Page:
They caught on video and camera how the Chinese ships shadowed, surrounded and blocked the two Philippine coast guard ships and two small supply boats carrying Filipino sailors to the disputed shoal.

Aside from China and the Philippines, Vietnam, Malaysia, Taiwan and Brunei also have overlapping claims in the resource-rich and busy waterway, where a bulk of the world’s commerce and oil transits.

Beijing claims almost the entire sea, a key global trade route. In the last decade, China has turned barren reefs into seven islands that now serve as missile-protected island bases, including three with runways, that have bolstered its capability to fortify its territorial claims and patrols.

In response, Washington has been strengthening an arc of military alliances in the Indo-Pacific, including with the Philippines, Vietnam and other countries at odds with China in the disputed sea.

After China effectively seized another disputed atoll, the Scarborough Shoal off the northwestern Philippines, in 2012, Manila brought its disputes with Beijing to international arbitration and largely won. China, however, rejected the 2016 ruling of the U.N.-backed tribunal that invalidated its expansive claims on historical grounds and continues to defy the decision.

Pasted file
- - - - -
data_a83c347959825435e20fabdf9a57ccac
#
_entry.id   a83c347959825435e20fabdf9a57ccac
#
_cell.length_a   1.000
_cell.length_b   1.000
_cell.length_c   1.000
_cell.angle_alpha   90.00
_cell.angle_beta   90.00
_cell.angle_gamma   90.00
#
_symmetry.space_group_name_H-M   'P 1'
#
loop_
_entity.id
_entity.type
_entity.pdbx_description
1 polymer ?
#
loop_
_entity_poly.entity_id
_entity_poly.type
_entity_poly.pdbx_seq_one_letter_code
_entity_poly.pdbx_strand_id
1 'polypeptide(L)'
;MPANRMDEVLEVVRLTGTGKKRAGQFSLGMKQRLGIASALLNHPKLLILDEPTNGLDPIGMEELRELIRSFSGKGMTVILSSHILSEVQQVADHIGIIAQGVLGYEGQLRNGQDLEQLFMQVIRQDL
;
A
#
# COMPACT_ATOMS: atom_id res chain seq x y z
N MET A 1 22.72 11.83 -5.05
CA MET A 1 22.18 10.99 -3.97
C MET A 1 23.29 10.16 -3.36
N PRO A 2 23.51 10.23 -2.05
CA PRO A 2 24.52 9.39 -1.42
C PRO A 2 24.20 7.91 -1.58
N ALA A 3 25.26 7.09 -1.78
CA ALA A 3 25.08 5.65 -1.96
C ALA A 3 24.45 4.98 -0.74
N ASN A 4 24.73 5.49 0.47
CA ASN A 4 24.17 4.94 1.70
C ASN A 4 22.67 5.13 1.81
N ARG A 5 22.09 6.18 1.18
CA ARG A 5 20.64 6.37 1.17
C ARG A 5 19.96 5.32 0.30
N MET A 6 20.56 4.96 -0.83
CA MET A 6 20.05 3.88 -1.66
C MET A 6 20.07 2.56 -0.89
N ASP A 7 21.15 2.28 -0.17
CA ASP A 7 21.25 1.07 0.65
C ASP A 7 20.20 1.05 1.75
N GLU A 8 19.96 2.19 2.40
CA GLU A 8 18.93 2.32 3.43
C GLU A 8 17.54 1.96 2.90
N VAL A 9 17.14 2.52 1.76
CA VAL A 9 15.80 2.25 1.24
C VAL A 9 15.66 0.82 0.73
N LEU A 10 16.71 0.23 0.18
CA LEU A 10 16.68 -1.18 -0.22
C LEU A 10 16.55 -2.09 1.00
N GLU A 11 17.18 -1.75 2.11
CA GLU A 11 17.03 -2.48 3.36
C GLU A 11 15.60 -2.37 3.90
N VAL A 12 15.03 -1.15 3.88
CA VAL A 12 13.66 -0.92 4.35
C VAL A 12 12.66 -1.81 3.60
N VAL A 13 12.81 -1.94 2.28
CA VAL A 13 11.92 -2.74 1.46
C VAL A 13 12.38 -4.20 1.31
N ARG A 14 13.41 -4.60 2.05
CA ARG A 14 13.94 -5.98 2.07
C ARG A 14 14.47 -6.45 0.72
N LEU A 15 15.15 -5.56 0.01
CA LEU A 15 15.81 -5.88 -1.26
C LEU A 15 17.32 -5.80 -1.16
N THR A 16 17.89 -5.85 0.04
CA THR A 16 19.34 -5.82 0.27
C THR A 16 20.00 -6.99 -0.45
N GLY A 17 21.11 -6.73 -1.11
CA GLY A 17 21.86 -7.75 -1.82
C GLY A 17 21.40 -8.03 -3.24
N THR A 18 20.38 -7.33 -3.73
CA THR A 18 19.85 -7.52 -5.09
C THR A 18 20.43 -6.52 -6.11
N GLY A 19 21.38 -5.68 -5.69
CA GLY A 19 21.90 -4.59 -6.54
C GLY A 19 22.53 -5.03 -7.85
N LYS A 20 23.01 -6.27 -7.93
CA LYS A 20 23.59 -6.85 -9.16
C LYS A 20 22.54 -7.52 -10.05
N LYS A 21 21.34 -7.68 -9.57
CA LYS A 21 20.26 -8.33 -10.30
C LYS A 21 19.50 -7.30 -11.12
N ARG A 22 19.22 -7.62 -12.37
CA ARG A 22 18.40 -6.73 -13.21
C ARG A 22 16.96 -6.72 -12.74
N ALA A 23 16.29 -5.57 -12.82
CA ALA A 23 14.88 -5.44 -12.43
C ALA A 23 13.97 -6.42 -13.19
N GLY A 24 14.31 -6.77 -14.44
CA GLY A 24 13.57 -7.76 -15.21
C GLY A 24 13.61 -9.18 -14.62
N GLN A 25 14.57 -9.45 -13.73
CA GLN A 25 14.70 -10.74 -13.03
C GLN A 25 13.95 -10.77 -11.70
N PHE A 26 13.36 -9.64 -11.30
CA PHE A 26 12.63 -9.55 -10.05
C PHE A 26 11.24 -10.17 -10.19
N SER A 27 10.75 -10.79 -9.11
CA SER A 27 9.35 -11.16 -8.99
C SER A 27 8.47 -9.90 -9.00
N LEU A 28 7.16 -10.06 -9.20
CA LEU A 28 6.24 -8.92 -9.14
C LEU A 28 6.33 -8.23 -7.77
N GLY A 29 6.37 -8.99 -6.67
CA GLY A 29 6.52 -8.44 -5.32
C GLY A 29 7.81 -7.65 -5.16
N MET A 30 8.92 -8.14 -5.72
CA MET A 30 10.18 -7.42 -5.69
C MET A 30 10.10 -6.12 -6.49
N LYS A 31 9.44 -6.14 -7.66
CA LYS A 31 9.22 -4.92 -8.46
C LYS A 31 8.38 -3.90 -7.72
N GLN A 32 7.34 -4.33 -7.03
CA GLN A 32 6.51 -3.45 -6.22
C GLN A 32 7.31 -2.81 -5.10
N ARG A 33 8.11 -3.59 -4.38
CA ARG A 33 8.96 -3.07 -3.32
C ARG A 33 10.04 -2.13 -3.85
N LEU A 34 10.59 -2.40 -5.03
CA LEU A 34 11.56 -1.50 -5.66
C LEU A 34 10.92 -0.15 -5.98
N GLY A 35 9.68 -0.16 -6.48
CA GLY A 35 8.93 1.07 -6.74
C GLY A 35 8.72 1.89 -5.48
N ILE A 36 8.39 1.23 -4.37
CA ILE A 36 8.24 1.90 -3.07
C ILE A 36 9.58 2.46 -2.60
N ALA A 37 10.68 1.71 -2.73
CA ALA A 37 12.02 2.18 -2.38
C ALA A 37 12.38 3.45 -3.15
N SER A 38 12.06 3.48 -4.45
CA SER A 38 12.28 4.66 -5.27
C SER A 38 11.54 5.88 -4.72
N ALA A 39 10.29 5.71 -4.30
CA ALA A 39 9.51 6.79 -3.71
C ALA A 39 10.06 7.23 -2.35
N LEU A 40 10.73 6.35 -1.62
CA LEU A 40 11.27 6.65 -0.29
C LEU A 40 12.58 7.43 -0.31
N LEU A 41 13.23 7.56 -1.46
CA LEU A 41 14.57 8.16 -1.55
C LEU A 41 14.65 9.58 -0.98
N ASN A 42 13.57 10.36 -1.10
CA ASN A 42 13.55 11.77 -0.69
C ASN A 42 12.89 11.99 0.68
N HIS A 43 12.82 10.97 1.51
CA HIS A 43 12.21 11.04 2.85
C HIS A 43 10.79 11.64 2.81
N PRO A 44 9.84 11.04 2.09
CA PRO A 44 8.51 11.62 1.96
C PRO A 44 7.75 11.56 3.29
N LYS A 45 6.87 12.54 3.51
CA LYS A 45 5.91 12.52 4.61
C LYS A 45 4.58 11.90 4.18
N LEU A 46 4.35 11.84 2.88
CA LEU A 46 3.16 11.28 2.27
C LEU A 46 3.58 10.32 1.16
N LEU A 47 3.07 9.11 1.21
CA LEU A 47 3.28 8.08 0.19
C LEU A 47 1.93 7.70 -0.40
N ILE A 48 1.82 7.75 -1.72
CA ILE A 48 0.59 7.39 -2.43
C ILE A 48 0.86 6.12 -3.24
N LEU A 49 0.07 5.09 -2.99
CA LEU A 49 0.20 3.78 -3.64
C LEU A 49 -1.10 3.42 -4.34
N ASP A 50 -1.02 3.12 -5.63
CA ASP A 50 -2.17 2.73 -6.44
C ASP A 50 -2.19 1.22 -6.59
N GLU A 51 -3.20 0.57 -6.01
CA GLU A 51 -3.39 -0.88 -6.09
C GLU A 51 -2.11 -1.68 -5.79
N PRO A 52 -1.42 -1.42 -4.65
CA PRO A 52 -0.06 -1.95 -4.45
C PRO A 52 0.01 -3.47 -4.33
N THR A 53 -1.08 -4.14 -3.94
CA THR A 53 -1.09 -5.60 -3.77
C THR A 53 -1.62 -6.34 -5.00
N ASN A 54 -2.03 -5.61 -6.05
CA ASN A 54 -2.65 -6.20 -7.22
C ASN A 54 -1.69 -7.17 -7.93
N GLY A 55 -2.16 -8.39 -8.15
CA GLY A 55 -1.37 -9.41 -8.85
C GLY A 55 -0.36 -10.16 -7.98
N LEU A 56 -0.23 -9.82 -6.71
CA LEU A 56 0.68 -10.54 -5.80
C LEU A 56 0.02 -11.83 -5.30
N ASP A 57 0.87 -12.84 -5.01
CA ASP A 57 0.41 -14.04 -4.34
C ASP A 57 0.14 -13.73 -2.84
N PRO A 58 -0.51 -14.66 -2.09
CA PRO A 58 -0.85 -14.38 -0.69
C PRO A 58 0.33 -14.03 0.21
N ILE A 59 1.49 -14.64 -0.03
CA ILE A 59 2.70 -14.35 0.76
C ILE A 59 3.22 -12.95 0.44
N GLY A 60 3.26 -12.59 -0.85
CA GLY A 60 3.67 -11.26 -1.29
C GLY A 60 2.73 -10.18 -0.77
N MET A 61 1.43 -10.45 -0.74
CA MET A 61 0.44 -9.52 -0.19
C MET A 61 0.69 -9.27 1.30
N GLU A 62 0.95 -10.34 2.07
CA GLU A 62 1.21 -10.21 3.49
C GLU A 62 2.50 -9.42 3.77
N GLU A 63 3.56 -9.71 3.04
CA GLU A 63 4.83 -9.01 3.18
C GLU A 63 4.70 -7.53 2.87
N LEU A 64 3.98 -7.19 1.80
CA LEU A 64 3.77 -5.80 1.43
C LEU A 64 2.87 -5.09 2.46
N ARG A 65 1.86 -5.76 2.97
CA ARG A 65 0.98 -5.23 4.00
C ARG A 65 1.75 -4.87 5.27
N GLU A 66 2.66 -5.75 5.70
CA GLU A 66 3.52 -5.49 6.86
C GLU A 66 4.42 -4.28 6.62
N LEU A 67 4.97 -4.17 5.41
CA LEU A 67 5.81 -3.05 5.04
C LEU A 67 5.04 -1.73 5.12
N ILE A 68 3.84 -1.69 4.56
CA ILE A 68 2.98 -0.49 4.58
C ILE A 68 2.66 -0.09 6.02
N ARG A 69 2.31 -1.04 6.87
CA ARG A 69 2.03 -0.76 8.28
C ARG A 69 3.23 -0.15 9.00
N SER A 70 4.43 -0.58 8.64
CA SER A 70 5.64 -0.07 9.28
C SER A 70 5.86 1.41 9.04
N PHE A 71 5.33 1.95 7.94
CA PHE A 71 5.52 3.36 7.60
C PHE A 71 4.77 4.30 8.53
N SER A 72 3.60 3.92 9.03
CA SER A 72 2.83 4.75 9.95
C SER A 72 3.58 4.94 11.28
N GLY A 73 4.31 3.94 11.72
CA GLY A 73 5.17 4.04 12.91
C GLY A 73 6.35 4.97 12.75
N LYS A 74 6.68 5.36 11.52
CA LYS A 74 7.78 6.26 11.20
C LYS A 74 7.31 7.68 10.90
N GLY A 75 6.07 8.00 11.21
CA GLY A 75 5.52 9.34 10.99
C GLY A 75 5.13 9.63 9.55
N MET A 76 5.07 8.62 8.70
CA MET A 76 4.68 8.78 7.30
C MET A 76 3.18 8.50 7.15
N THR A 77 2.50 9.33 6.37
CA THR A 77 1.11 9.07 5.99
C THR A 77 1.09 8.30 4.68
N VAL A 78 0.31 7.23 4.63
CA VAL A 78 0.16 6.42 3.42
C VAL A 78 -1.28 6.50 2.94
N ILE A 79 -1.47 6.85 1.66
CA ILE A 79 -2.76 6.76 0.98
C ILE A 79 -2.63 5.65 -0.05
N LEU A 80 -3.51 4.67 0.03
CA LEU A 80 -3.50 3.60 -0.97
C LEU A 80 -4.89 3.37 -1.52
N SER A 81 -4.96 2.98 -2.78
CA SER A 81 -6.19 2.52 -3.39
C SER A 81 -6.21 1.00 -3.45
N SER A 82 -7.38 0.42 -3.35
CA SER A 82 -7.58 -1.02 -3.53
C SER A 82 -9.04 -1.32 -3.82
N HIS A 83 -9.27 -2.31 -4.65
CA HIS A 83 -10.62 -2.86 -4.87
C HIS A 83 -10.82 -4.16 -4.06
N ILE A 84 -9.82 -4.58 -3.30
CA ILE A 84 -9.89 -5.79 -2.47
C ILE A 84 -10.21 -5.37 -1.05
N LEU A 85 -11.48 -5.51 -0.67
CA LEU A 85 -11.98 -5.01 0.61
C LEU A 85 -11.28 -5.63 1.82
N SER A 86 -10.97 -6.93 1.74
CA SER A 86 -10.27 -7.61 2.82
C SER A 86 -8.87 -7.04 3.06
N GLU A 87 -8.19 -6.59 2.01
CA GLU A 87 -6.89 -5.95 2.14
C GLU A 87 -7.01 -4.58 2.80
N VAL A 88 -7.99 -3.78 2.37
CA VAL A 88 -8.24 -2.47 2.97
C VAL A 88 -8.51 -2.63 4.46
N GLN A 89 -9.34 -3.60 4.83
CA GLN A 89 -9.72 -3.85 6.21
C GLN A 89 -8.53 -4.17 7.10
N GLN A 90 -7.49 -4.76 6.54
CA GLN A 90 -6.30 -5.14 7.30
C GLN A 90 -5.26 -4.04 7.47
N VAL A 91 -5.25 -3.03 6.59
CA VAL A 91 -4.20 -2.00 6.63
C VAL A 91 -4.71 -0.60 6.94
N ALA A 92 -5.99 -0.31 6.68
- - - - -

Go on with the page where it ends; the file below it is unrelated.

Filipino officials said the latest confrontation was particularly serious because of the injuries sustained by its navy personnel and damage to their vessel.

“The systematic and consistent manner in which the People’s Republic of China carries out these illegal and irresponsible actions completely negates any of its calls for peaceful dialogue and de-escalation of tensions in the West Philippine Sea,” Jonathan Malaya, a spokesperson for a Philippine government task force dealing with the South China Sea disputes, told a news conference on Wednesday, using the Philippine name for the long-troubled waters.

China blamed the Philippines for the hostilities.

“China has unwavering determination and will in safeguarding its legitimate rights. The Philippines’ attempt of making infringements and provocations will not succeed,” Ministry of Foreign Affairs spokesperson Mao Ning said Wednesday in Beijing.

After the U.S. repeated a warning that it’s obligated to defend the Philippines, its longtime treaty ally, in case of an armed attack, Mao urged Washington “to refrain from using the Philippines as a pawn to destabilize the South China Sea.”

In Washington, U.S. State Department spokesman Matthew Miller said the latest incidents demonstrated China’s “reckless disregard for the safety of Filipinos and also for international law,” and that China was interfering with “lawful Philippine maritime operations.”

Filipino officials said they would continue to assert Philippine rights in the disputed sea.

“We continue to view with great alarm the continuing dangerous maneuvers and dangerous actions,” Marcos told reporters Wednesday in Melbourne, Australia, where he attended a Southeast Asian summit that had the territorial disputes high on its agenda.

– Joeal Calupitan and Aaron Favila, AP News